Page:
In our research examining how people think and talk about immigration, we consistently find that people want to have a reasonable conversation about politics, but they often decide that productive conversations are not possible because other people are uninformed, irrational, close-minded, and uncivil. We argue that self-serving biases and phenomenological experiences lead to the biased perception that the self is far more capable of adhering to the ideals of rational deliberation than others, a process that we refer to as deliberative bias. In Study 1, we use data from in-depth interviews to develop the concept of deliberative bias. In Study 2, we use a survey to demonstrate that perceptions that other people are uninformed, irrational, close-minded, and uncivil are related to a decreased likelihood of talking politics with loose ties or those with opposing perspectives. These results suggest that deliberative bias may be a significant impediment to productive political conversations.
... Relatively little research, however, has been conducted to investigate the universality of positive self-views. That is, most research that explored positive self-perception in desirable traits (e.g., kind, attractive) and emotions was conducted in Western cultural contexts [2][3][4]. Importantly, cultural research has found members of individualistic cultures to show more positive views of the self compared to those from collectivistic cultures, whereas other studies found no cultural differences in positive self-views [2,5]. While the debate on cultural differences in selfenhancement bias is still ongoing, most prior studies used self-report measures to examine one's positive perception tendencies. ...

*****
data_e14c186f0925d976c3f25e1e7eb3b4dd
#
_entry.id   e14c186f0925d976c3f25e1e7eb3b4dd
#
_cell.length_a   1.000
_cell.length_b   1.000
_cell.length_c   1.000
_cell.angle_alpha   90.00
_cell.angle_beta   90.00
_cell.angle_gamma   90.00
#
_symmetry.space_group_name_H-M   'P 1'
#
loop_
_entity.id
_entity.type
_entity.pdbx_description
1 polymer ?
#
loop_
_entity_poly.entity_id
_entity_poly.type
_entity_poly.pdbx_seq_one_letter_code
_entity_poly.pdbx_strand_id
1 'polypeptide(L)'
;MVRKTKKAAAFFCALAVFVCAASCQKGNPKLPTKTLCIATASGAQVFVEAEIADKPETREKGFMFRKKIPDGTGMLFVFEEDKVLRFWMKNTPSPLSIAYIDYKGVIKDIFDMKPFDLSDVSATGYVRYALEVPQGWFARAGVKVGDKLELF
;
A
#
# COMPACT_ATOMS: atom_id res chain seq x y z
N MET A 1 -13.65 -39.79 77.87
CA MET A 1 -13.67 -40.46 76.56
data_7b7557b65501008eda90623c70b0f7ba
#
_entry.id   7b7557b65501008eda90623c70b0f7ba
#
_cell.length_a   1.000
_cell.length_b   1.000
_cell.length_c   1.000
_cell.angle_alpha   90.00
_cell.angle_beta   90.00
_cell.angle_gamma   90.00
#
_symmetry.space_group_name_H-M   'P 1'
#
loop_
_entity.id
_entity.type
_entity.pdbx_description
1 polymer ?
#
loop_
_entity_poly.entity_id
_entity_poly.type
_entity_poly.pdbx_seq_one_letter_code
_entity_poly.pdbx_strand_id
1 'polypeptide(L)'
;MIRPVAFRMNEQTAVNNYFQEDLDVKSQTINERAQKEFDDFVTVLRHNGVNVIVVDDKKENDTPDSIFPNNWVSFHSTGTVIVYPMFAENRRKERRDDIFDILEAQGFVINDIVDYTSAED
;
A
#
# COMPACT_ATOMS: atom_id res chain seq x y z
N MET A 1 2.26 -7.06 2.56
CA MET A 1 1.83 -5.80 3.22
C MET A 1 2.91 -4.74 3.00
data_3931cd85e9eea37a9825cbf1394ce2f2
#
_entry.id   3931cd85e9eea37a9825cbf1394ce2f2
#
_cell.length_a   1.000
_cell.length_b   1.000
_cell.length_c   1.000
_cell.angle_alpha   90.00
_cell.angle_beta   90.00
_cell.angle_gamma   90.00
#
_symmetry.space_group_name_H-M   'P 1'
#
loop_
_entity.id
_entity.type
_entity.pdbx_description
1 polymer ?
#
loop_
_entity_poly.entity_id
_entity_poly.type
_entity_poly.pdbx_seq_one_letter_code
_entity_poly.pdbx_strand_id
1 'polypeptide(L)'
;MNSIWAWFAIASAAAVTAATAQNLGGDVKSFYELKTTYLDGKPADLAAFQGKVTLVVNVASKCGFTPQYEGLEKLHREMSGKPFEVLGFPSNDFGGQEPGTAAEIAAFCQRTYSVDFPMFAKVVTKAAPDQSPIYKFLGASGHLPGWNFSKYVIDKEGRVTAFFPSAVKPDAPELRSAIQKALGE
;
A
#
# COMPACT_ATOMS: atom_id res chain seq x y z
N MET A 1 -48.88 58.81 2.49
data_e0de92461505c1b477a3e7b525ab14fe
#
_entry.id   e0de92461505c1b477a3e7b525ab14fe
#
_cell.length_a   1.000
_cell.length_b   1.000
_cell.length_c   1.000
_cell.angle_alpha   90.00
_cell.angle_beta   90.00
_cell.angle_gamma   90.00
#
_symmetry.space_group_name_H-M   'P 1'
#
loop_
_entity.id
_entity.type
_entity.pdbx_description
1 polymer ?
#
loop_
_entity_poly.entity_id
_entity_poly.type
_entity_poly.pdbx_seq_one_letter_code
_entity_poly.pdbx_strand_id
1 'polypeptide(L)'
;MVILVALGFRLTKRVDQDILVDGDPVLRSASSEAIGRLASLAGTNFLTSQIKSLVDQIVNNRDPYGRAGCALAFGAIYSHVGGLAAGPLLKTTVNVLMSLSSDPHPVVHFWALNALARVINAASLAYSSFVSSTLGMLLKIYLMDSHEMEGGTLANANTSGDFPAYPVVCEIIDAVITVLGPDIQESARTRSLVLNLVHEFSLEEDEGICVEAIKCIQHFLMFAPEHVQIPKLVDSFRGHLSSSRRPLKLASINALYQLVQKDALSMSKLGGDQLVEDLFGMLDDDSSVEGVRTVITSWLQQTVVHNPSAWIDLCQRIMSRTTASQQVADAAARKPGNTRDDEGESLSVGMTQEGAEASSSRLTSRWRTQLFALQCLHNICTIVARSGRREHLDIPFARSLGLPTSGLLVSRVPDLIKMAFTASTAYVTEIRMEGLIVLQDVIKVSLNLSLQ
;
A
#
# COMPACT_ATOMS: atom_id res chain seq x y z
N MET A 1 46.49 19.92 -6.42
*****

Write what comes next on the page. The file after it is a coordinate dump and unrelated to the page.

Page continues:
... While the debate on cultural differences in selfenhancement bias is still ongoing, most prior studies used self-report measures to examine one's positive perception tendencies. Specifically, studies tended to operationalize selfenhancement as the tendency to make overly positive evaluations of their attributes and traits relative to how they see the average person [3]. ...
... Self-enhancement bias is a particularly important psychological process that influences people's thoughts and behaviors. Indeed, people tend to perceive themselves as better than others on a variety of desirable traits and skills and quickly accept favorable information about themselves but not unfavorable information [3,8]. For example, most respondents rated themselves above average on positive attributes and personality traits (e.g., intelligence, driving ability, charisma) [1,[9][10][11] and performance levels [12]. ...
Article
Full-text available